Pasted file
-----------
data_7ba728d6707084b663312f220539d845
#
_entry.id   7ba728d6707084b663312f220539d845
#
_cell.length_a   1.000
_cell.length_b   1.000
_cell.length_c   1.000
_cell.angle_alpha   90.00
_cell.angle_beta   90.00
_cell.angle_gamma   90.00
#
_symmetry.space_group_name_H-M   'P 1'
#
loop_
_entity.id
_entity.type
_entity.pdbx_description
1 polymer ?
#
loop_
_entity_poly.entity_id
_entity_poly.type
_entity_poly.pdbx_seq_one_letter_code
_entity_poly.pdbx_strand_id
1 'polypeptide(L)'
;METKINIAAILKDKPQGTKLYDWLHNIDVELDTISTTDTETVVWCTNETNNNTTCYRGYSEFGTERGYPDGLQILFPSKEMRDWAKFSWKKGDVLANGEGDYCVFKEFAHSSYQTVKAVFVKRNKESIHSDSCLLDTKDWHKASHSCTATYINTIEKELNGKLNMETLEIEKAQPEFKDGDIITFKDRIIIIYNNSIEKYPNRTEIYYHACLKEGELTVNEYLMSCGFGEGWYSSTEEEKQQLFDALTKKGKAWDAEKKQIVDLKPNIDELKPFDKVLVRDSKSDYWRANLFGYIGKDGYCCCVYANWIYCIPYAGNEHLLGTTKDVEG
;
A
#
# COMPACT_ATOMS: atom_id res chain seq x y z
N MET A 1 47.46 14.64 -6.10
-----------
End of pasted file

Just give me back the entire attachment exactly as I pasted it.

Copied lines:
data_7ba728d6707084b663312f220539d845
#
_entry.id   7ba728d6707084b663312f220539d845
#
_cell.length_a   1.000
_cell.length_b   1.000
_cell.length_c   1.000
_cell.angle_alpha   90.00
_cell.angle_beta   90.00
_cell.angle_gamma   90.00
#
_symmetry.space_group_name_H-M   'P 1'
#
loop_
_entity.id
_entity.type
_entity.pdbx_description
1 polymer ?
#
loop_
_entity_poly.entity_id
_entity_poly.type
_entity_poly.pdbx_seq_one_letter_code
_entity_poly.pdbx_strand_id
1 'polypeptide(L)'
;METKINIAAILKDKPQGTKLYDWLHNIDVELDTISTTDTETVVWCTNETNNNTTCYRGYSEFGTERGYPDGLQILFPSKEMRDWAKFSWKKGDVLANGEGDYCVFKEFAHSSYQTVKAVFVKRNKESIHSDSCLLDTKDWHKASHSCTATYINTIEKELNGKLNMETLEIEKAQPEFKDGDIITFKDRIIIIYNNSIEKYPNRTEIYYHACLKEGELTVNEYLMSCGFGEGWYSSTEEEKQQLFDALTKKGKAWDAEKKQIVDLKPNIDELKPFDKVLVRDSKSDYWRANLFGYIGKDGYCCCVYANWIYCIPYAGNEHLLGTTKDVEG
;
A
#
# COMPACT_ATOMS: atom_id res chain seq x y z
N MET A 1 47.46 14.64 -6.10